After an hour of that, I joined the fun on I-5 for an hour, almost being run down by a 95 mph tailgater in a Chrysler minivan and fighting the wind. After that, it was a short dinner break and another 90 minutes of the Grapevine mountain pass and the descent to the MO cave in Torrance, less than eight hours after I left San Francisco. I had listened to so much NPR I was ready to jab Terry Gross with a thumbtack.

Why did I detail my trip so thoroughly? Because the K12 just inhales that kind of ride, and made it the most fun transit from SF to LA I've had since I was a teenager. It is an excellent distance mount, without feeling like a tourer.

The first thing that makes it good is the seating position. The bars are fairly low, but you are still just barely leaning forward. The pegs are placed well enough that I never scraped them but also felt no need to stretch my legs out until six hours into the trip. The rider's weight is so nicely distributed that you hardly notice the fact that you are truly in a sportbike position for the turns.

Transparent, neutral handling adds to the effortless feel of this sporty K bike. The front end is very good for an alternative design. It felt much more planted than previous Telelevers, but didn't dive under braking or hop under sharp bumps, even mid-corner under braking. This is a good thing on twisty, bumpy, and usually too fast roads.

Too fast? This brings us to the motor, which is impressive not for being the fastest, which it isn't, or the smoothest, or the most compact. It's impressive because it works well at real-world speeds, lets you leave it in any gear, at almost any speed without lugging or getting snatchy, and has a very non-Teutonic zaniness at high RPMs. I don't know why the clutch sticks out so far on the left, though. That can be annoying, especially for taller riders.

As Americans, we truly understand that it's better to have more than you can possibly use than to want for anything, so the extra 80 horsepower offered by a machine like this is just nice to have. If you read our Classic Touring Comparo, you will recall I thought that "a $16,000 motorcycle should have more power than you can use in any situation". BMW, thanks for listening! Freakin' mission accomplished! Even up a steep hill, in sixth gear, at 80mph, passing in the dead of night up that Grapevine hill was sickeningly easy. That motor is just a gem on the Interstate or on twisty two-lane roads.

But it's not totally perfect. The odd front end feels a bit ponderous at low speeds, like the front tire is low on air. The brakes take a bit of getting used to: you can feel the servo mechanism boosting the brakes. I didn't notice the fuel injection glitches, but I wasn't trying to keep up with Sean, either. And the seat stopped being comfortable after four or five hours, although what seat doesn't?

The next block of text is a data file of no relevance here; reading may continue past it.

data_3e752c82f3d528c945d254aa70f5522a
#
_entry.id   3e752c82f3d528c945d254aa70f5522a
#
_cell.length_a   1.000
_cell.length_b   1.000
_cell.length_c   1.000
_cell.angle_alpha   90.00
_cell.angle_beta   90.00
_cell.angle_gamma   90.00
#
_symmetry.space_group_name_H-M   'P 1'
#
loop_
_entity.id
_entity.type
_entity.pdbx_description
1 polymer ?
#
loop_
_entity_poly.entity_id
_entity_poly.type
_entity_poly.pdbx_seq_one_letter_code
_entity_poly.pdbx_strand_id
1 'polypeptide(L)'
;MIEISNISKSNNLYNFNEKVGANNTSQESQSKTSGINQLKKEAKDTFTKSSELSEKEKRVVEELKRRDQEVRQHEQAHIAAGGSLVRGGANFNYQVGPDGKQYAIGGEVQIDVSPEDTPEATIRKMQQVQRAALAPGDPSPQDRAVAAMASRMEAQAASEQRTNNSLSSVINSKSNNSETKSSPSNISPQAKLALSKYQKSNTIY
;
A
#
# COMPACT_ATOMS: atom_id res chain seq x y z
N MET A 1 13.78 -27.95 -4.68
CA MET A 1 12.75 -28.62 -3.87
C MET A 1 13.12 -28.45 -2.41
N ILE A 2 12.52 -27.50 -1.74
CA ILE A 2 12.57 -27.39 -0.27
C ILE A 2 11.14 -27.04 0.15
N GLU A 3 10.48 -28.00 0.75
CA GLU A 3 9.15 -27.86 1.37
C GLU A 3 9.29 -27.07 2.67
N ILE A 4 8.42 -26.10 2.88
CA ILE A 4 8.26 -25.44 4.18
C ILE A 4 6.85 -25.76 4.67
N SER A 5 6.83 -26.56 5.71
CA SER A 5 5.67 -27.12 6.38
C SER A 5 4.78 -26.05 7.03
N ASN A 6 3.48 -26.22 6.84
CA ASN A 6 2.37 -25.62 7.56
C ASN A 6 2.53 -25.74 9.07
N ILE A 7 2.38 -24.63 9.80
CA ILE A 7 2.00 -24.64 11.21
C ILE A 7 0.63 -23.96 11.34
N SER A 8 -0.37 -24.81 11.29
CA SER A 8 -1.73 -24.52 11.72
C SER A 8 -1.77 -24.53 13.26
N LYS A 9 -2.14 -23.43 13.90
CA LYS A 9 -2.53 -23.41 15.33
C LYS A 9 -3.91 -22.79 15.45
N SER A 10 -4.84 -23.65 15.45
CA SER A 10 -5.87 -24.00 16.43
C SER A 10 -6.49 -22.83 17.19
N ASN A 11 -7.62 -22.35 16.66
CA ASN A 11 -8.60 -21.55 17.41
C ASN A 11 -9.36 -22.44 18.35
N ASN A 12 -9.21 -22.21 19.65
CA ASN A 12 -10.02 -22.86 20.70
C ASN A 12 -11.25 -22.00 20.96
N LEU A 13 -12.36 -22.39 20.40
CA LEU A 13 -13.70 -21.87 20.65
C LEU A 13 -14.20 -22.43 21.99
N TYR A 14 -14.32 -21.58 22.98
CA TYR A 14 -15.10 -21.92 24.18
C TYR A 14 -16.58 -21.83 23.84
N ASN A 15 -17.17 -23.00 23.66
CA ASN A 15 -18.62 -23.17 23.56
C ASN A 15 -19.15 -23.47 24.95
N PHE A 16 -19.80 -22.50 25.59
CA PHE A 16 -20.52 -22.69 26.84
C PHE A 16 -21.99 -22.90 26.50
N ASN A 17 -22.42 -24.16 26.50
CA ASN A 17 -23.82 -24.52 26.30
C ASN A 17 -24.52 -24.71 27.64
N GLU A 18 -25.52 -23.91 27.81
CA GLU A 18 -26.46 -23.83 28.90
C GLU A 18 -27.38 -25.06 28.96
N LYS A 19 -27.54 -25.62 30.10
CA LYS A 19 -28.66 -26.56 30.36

BMW has a mission of building smooth, fast and comfortable escape pods for their well-heeled owners. That's why they have such a great reputation and why they command so much respect from motorcyclists and non-motorcyclists alike. The K1200S is definitely a classic BMW in this regard. And although there are competitors that can perform a similar mission at a much lower price, the K1200S is still a great motorcycle, not just a great BMW. -Gabe


** Specs Provided By BMW Motorcycles **
2005 BMW K 1200 S - MSRP $15,750
Our Test bike had the following options: ABS $995, ESA $750, and Heated Handgrips $200.

Engine Type

4-cyl - 4 stroke inline 4


1157 cc

Claimed Horsepower

167 bhp @ 10,250 rpm

Claimed Torque

96 lb-ft @ 8,250 rpm




Dohc, 4 valve

Cooling system


Secondary drive



Aluminum frame

Front suspension

Double longitudinal link (Duolever)

Front travel

4.5 inches

Rear suspension


Rear travel

5.3 inches

Brake system

Partial integral ABS

Front brakes

4-piston 4-cyl fixed caliper

Front discs

2 x 12.6 inches

Rear brakes

2-cyl fist caliper

Rear disc

10.4 inches


Hydraulic, DOT 4 fluid type

Front wheel

3.50 x 17 cast alloy, five, double-spoke

Rear wheel

5.50 x 17 cast alloy, five, double-spoke

Front tire

Metzeler Sportec-M1 120/70 ZR 17
Bridgestone BT 014F 120/70 ZR 17

Rear tire

Metzler Sportec-M1 190/50 ZR 17
Bridgestone BT 014R 190/50 ZR 17

Overall length

7.26 feet

Overall width

33.8 inches


61.8 inches

Ground clearance

4.65 inches

Seat height

32.3 inches/31.1 inches

Steering angle

60.6 degrees

Front wheel trail

4.9 inches

Claimed Weight - Dry (w/ dry battery)

499 lbs.

Load Capacity

448 lbs.

Maximum load

992 lbs. GVWR

Fuel tank capacity

5.0 gallons

Theoretical range before refueling (75 mph)

218 miles


Granite gray metallic
Indigo blue metallic
Indigo blue metallic / alpine white
Sun yellow / white aluminum metallic / dark graphit metallic